Under The Blue Skies

Today it’s been tonkatsu for dinner, with vegetables in a curry from these notorious japanese cubes. I’m always amused by the european influences on japanese cooking and how they modify them just enough to make something magically different.

After I had grumpily acknowledged about two weeks ago that Bluesky, not Mastodon, might be the platform to go after the destruction of Twitter, my timeline there has now matured into something really worthwhile. As I am a mostly passive user, the range and quality of my followings are way more important to me than the number of my followers. Every day I’ve been busy adding dozens of qualified accounts to follow, so that I’m now quickly approaching the number of 1.8k followings that I had on Twitter. There are already plenty of interesting people from science, politics and media on Bluesky, and I make effort to prioritize female voices to reduce the usual buddy bias.

It still bugs me a lot that this is another private US-based venture. I would have much preferred for my network to be genuinely non-profit, open-standard, decentralized like Mastodon, but the value lies mostly in the interesting people, and these now seem to gravitate toward Bluesky, even though it smells to me very much like another cryptoboy billionaire’s toy in the making.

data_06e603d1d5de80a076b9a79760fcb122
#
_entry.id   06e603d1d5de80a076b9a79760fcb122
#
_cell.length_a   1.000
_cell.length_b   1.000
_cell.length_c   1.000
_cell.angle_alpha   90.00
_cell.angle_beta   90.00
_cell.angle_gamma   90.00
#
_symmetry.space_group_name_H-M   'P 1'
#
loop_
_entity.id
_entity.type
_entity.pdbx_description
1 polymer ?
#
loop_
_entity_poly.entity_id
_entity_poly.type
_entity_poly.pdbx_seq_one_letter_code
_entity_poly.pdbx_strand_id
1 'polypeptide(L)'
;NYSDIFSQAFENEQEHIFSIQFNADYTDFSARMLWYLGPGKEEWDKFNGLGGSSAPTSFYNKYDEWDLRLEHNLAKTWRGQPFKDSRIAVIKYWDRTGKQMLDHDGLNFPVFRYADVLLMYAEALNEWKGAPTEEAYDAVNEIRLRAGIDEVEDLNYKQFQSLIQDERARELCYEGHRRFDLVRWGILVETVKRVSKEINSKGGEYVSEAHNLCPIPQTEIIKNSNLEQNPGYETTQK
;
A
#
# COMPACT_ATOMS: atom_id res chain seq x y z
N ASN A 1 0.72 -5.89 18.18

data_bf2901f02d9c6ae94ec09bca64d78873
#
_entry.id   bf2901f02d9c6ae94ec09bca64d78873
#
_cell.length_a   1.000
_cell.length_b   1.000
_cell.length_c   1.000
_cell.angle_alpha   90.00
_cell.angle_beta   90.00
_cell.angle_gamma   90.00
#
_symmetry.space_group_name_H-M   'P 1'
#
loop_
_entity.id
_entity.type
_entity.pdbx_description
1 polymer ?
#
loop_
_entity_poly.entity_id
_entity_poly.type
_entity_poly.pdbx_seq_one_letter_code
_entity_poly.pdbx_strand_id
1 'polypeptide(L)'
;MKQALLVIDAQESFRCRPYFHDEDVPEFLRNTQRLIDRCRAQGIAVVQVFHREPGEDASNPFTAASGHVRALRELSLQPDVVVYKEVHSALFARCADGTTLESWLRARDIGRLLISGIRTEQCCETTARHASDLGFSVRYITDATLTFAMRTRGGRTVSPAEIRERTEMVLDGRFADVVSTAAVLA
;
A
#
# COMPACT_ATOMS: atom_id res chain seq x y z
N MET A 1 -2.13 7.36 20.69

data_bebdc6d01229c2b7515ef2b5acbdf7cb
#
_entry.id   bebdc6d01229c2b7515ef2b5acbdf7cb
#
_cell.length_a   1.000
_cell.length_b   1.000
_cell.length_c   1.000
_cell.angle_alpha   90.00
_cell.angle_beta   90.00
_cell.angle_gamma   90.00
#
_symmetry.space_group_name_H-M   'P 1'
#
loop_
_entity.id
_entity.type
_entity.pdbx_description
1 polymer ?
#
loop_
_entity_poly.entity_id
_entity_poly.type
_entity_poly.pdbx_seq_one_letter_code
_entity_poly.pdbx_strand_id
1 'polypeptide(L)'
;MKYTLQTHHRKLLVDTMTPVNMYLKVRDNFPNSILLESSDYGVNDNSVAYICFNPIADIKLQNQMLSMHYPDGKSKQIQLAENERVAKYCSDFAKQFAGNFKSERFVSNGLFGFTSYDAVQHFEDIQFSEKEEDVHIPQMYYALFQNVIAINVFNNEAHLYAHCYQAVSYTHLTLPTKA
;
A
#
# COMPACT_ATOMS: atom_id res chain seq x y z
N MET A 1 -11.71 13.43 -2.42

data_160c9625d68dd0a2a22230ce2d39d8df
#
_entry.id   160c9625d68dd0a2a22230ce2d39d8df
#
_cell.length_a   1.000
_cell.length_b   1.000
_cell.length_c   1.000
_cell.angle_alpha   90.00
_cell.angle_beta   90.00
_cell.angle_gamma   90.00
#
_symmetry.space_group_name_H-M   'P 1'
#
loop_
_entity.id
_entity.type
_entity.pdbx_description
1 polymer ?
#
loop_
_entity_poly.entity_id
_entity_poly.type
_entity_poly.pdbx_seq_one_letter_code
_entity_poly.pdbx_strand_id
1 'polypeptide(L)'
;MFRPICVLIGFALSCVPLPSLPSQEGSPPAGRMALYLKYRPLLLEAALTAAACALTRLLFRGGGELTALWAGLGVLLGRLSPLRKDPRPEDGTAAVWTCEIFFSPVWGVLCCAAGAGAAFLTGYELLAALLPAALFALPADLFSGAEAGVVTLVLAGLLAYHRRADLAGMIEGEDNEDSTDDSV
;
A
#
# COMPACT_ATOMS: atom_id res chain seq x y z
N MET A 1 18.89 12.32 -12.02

The other area where Bluesky is subpar compared to Mastodon (let alone Twitter) is functionality. No hashtags, no bookmarks, no direct messages, no support for threads, the stupid length limitation to 300 characters – and the speed of development seems to be rather slow. But already there are people from the community delivering tools and workarounds, like blogging pioneer Dave Winer with his Thread Writer, or the brazilian programmer Gildásio Filho who is the brain behind the fast-developing Tweetdeck-clone deck.blue.

Another huge loss from Elon Musk’s wanton dismantling of Twitter is not yet and will probably never be mitigated: the possible use of the network as a real-time empirical access point to the global public spheres. This does not only affect the network’s value as a source of unmediated news. All the path-breaking work by scientists like Axel Bruns and Jean Burgess, who showed the scientific community how to use Twitter as an extremely powerful new tool to feel a society’s pulse – it’s all made obsolete by the Elmo idiot. I don’t know yet about the API policies of Bluesky, but it is also a question of scale, and I don’t think any of the recent Twitter successors will ever reach its level of global penetration.